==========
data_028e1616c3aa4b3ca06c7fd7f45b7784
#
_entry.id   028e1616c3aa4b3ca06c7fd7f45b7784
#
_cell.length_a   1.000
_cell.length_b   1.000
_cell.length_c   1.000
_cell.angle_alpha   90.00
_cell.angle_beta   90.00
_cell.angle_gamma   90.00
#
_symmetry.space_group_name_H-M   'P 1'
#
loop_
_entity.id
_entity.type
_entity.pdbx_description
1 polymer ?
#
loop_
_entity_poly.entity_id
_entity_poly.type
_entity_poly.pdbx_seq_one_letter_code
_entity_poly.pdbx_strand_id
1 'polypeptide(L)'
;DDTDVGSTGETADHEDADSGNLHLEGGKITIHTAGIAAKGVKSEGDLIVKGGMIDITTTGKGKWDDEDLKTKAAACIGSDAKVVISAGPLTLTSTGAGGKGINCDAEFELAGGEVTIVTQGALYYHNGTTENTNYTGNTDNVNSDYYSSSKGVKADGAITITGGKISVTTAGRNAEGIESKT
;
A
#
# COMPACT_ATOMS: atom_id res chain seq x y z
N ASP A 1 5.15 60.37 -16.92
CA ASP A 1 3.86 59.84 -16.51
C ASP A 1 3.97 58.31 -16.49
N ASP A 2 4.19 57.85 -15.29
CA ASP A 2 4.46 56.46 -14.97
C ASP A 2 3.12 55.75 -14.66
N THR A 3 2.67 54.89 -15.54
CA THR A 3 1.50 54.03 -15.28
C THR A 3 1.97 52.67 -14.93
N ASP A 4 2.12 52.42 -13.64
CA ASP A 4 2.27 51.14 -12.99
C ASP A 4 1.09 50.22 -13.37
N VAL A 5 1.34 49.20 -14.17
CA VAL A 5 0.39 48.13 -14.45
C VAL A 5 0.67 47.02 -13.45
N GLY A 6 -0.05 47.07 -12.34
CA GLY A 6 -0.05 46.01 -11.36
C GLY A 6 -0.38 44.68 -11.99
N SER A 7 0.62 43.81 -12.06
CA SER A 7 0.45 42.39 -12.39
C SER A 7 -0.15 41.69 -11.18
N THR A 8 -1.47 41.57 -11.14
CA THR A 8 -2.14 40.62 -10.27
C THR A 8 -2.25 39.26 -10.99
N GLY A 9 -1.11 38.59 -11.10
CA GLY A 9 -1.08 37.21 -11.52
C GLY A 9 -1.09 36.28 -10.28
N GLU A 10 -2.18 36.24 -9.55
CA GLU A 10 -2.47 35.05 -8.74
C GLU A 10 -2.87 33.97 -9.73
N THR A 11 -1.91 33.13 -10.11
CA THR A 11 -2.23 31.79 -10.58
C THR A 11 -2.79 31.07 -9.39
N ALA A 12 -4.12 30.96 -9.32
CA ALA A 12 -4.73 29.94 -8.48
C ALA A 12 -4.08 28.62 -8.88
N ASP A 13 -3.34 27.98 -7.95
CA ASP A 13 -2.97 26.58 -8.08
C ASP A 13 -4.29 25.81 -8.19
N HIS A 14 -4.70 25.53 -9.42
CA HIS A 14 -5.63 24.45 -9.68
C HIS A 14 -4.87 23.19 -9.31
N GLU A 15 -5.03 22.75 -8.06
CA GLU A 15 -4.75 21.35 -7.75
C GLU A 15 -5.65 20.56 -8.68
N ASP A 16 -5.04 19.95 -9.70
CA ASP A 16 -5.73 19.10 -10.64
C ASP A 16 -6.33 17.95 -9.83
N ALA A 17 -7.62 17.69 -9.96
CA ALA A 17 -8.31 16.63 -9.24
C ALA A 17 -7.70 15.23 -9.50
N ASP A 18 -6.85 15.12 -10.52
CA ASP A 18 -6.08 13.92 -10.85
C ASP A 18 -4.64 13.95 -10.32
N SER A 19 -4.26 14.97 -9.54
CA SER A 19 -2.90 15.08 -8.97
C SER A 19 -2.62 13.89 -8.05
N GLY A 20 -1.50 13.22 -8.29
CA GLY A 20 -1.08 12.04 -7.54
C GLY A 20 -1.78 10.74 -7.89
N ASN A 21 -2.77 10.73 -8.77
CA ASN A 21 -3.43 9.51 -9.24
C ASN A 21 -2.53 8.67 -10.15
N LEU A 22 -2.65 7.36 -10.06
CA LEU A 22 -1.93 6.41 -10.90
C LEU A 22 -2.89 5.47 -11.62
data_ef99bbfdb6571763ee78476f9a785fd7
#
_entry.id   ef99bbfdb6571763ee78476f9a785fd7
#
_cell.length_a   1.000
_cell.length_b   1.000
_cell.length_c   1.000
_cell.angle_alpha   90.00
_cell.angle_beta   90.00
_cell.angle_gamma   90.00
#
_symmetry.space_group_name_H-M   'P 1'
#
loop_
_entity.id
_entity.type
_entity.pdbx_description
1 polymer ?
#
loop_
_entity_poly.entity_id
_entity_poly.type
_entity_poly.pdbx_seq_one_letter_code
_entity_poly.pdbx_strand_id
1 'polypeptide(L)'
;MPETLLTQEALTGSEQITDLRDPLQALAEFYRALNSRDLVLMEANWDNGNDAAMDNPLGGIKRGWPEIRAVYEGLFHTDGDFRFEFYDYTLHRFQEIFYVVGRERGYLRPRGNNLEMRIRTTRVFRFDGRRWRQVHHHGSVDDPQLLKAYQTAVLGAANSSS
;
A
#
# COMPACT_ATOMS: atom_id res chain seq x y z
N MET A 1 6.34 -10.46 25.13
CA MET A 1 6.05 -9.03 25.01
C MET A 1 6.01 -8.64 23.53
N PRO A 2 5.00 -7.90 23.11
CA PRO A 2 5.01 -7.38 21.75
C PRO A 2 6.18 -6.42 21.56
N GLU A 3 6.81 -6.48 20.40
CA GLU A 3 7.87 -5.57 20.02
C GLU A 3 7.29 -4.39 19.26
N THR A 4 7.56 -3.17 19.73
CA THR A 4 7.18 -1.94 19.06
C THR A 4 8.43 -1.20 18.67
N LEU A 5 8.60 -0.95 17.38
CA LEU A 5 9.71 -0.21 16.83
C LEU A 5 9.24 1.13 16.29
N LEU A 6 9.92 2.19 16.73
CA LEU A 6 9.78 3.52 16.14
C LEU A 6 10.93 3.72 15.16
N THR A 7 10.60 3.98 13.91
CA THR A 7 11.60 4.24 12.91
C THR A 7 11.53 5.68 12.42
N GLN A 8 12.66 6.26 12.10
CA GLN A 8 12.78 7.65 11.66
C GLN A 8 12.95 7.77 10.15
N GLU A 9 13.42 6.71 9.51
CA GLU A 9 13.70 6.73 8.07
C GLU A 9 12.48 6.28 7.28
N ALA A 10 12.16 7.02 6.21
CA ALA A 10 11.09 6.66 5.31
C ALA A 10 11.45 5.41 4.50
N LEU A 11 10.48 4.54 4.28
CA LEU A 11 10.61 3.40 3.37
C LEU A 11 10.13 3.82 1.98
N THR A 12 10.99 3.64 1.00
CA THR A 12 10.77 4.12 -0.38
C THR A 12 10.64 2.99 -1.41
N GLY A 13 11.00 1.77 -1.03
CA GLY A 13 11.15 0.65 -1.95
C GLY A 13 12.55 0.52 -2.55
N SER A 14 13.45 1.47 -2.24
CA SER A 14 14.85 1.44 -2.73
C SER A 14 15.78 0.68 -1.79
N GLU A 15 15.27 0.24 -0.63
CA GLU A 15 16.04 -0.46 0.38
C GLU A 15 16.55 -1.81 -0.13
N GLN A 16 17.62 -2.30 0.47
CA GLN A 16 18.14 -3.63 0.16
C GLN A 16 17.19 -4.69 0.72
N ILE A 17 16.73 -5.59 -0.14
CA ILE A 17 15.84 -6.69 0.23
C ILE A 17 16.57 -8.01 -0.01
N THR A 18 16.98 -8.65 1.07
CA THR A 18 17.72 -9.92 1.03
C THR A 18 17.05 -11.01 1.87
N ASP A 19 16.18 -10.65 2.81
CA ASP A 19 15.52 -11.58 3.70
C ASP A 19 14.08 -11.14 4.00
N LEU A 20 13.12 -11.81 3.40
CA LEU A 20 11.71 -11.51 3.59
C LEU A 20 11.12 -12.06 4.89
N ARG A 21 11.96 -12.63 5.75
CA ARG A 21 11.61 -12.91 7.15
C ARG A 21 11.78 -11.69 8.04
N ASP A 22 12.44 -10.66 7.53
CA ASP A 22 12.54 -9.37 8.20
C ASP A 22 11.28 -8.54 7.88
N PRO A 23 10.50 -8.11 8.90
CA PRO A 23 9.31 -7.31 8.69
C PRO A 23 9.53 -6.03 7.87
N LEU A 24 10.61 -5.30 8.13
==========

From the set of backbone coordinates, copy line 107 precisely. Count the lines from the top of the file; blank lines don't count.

#